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Striving for Equality: new showcases on women’s football

Updated: Sep 16, 2020

The FIFA Museum is pleased to unveil new objects dedicated to the story of women’s football, which illustrate its long and complex history. These new objects focus on key moments for women’s football that pushed the game forward.

Since its beginnings, women’s association football has experienced many periods of popularity and decline, revealing an incredible resilience and strong will to play. We are the proud recipients of a generous donation from Danish club Boldklubben Femina, including the trophy they took home at the ‘unofficial’ women’s world cup in Italy in 1970. This trophy is the centrepiece of the showcases, highlighting a significant moment in time.

A turning point for women’s football Overall, the 1970s were a turning point for women’s football, as the international tournaments held in Italy in 1970 and Mexico in 1971 showed that marginalisation did not prevent women from playing on a large scale. It also showed that women’s football was a commercially profitable endeavour, and something that would attract huge crowds. The audience at the Estadio Azteca in Mexico City in 1971 for example, comprised 112,500 spectators.

An invitational tournament leads to the first FIFA Women’s World Cup Moving forward, football associations began to officially recognise women’s football throughout the 1970s and FIFA conducted a survey of the member associations to determine their thoughts on the subject, receiving a wide range of responses or none at all, indicative of the long road ahead for the women’s game. In 1988, FIFA held an invitational tournament, which led to one of the most important milestones for the sport – the creation of the Women’s World Cup in 1991.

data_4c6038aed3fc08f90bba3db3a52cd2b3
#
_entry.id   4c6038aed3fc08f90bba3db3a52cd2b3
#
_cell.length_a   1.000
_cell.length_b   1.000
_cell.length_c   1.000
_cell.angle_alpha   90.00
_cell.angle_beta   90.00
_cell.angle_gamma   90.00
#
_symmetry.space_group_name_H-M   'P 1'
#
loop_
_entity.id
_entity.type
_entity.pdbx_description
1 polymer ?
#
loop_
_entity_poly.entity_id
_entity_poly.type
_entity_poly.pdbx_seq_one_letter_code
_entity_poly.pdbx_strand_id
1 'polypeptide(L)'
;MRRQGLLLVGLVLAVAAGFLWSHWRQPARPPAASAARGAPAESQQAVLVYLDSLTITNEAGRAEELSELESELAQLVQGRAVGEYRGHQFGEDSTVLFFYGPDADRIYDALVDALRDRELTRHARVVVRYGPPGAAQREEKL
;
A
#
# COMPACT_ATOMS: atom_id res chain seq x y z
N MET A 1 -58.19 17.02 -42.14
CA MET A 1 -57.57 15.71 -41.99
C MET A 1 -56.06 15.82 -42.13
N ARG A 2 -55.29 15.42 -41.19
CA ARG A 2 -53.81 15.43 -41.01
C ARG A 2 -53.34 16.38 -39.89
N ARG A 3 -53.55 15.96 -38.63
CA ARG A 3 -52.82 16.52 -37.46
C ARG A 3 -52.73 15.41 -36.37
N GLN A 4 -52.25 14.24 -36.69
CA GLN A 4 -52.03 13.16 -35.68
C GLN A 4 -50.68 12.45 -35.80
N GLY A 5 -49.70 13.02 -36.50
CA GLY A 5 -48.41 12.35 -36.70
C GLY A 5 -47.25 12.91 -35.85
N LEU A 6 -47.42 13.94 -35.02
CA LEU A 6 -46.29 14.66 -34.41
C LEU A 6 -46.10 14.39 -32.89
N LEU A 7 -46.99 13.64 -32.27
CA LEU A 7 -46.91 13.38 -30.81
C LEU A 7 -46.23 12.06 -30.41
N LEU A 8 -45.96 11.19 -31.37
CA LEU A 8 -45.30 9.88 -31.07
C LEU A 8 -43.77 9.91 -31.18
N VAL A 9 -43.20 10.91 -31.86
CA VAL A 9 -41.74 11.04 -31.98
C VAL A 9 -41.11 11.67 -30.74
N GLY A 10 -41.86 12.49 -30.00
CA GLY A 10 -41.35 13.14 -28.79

Boldklubben Femina The Danish club BK Femina has a special place in the history of women’s football. They were Denmark’s representatives at the tournament in Italy in 1970, and took home the title on behalf of their nation. Last year, as part of the exhibition ‘Heroes: Centuries of Women’s Football, we had the pleasure of not only showcasing the trophy, but also one of the other objects they have gifted the museum, the match ball from the 1970 Final in Turin. One of their own, Birgit Schram, gave a talk at the museum focusing on her experience at the tournament and her career as a professional footballer at a time when women’s football was just beginning to be officially recognised. After the exhibition, BK Femina made the momentous decision to gift their precious objects to the museum.

The showcases At the centre of the display is the ‘Golden Angel’, the trophy lifted by BK Femina, flanked by two showcases concentrating on the journey of women’s football from the 1970s to now. The new objects are complimented by an interactive video on the Dick, Kerr’s Ladies Football club, a story highlighting the most famous team from the golden age of women’s football in the early part of the 20th century. The match ball from 1970 is shown alongside a match report from the 1988 invitational tournament held by FIFA in 1988, representing the road to official recognition.

Marta’s equality-promoting boots On the other side, a pamphlet celebrating the 25th anniversary of BK Femina is next to boots bearing an equal symbol worn by Brazilian superstar Marta as she celebrated her 16th and 17th record-breaking World Cup goals. Marta and many other footballers use the pitch to raise awareness of the steps still needed to bring women’s football to its full potential. At the FIFA Women’s World Cup in 2019, she pointed to the equal sign on her shoes to promote gender equality in sports as part of her goal celebrations. After Brazil was knocked out in the Round of 16, she gave a powerful speech on the subject. Nearly a year later, she told FIFA, “my message is for the next players to come, for them to understand that they need to take care of themselves and fight for more.”

Expanding the story of women’s football in the museum The addition of these objects to the museum collection and their display for the public as part of our permanent exhibit expand and compliment the story of women’s football at the museum. Together with the story of the FIFA Women’s World Cup and the FIFA Women’s World Cup Trophy, they highlight the rich and complex journey of women’s association football.

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